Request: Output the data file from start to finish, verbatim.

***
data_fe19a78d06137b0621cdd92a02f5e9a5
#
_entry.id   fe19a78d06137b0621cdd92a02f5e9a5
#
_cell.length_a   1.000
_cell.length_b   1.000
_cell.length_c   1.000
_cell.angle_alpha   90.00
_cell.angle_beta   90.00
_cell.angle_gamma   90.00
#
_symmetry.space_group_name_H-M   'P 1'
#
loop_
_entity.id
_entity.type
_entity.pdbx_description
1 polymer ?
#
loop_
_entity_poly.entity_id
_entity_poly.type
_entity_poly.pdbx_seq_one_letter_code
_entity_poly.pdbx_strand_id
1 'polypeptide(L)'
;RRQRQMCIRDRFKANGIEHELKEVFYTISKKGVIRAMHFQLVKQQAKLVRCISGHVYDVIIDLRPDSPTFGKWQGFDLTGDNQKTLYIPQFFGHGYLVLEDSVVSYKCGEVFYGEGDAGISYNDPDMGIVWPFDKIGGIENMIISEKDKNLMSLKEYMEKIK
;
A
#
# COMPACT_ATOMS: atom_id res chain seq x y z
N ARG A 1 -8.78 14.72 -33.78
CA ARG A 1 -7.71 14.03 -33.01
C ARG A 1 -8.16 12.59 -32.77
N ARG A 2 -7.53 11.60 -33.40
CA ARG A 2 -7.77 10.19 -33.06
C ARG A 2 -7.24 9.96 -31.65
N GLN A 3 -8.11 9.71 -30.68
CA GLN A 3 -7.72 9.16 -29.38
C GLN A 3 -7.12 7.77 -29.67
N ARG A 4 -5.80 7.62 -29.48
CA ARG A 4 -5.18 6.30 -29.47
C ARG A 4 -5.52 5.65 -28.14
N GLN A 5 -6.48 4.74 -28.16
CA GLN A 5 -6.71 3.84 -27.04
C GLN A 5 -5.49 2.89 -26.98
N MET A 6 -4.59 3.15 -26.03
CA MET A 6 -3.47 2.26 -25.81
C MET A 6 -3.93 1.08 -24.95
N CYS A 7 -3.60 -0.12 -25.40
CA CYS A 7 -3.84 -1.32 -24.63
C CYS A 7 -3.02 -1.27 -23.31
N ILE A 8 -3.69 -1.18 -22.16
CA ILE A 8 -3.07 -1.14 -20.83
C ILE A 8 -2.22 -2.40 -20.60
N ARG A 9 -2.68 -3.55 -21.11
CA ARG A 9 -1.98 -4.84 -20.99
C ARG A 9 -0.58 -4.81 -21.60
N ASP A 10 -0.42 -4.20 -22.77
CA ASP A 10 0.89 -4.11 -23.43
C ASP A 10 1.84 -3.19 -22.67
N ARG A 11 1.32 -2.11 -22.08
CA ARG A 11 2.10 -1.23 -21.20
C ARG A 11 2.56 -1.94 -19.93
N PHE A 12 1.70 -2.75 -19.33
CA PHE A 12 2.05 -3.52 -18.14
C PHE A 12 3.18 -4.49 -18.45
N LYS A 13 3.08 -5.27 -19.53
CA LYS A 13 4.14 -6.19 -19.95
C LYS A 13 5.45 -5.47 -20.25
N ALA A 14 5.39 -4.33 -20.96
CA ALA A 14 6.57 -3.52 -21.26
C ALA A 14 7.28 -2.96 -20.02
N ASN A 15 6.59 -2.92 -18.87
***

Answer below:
data_fe19a78d06137b0621cdd92a02f5e9a5
#
_entry.id   fe19a78d06137b0621cdd92a02f5e9a5
#
_cell.length_a   1.000
_cell.length_b   1.000
_cell.length_c   1.000
_cell.angle_alpha   90.00
_cell.angle_beta   90.00
_cell.angle_gamma   90.00
#
_symmetry.space_group_name_H-M   'P 1'
#
loop_
_entity.id
_entity.type
_entity.pdbx_description
1 polymer ?
#
loop_
_entity_poly.entity_id
_entity_poly.type
_entity_poly.pdbx_seq_one_letter_code
_entity_poly.pdbx_strand_id
1 'polypeptide(L)'
;RRQRQMCIRDRFKANGIEHELKEVFYTISKKGVIRAMHFQLVKQQAKLVRCISGHVYDVIIDLRPDSPTFGKWQGFDLTGDNQKTLYIPQFFGHGYLVLEDSVVSYKCGEVFYGEGDAGISYNDPDMGIVWPFDKIGGIENMIISEKDKNLMSLKEYMEKIK
;
A
#
# COMPACT_ATOMS: atom_id res chain seq x y z
N ARG A 1 -8.78 14.72 -33.78
CA ARG A 1 -7.71 14.03 -33.01
C ARG A 1 -8.16 12.59 -32.77
N ARG A 2 -7.53 11.60 -33.40
CA ARG A 2 -7.77 10.19 -33.06
C ARG A 2 -7.24 9.96 -31.65
N GLN A 3 -8.11 9.71 -30.68
CA GLN A 3 -7.72 9.16 -29.38
C GLN A 3 -7.12 7.77 -29.67
N ARG A 4 -5.80 7.62 -29.48
CA ARG A 4 -5.18 6.30 -29.47
C ARG A 4 -5.52 5.65 -28.14
N GLN A 5 -6.48 4.74 -28.16
CA GLN A 5 -6.71 3.84 -27.04
C GLN A 5 -5.49 2.89 -26.98
N MET A 6 -4.59 3.15 -26.03
CA MET A 6 -3.47 2.26 -25.81
C MET A 6 -3.93 1.08 -24.95
N CYS A 7 -3.60 -0.12 -25.40
CA CYS A 7 -3.84 -1.32 -24.63
C CYS A 7 -3.02 -1.27 -23.31
N ILE A 8 -3.69 -1.18 -22.16
CA ILE A 8 -3.07 -1.14 -20.83
C ILE A 8 -2.22 -2.40 -20.60
N ARG A 9 -2.68 -3.55 -21.11
CA ARG A 9 -1.98 -4.84 -20.99
C ARG A 9 -0.58 -4.81 -21.60
N ASP A 10 -0.42 -4.20 -22.77
CA ASP A 10 0.89 -4.11 -23.43
C ASP A 10 1.84 -3.19 -22.67
N ARG A 11 1.32 -2.11 -22.08
CA ARG A 11 2.10 -1.23 -21.20
C ARG A 11 2.56 -1.94 -19.93
N PHE A 12 1.70 -2.75 -19.33
CA PHE A 12 2.05 -3.52 -18.14
C PHE A 12 3.18 -4.49 -18.45
N LYS A 13 3.08 -5.27 -19.53
CA LYS A 13 4.14 -6.19 -19.95
C LYS A 13 5.45 -5.47 -20.25
N ALA A 14 5.39 -4.33 -20.96
CA ALA A 14 6.57 -3.52 -21.26
C ALA A 14 7.28 -2.96 -20.02
N ASN A 15 6.59 -2.92 -18.87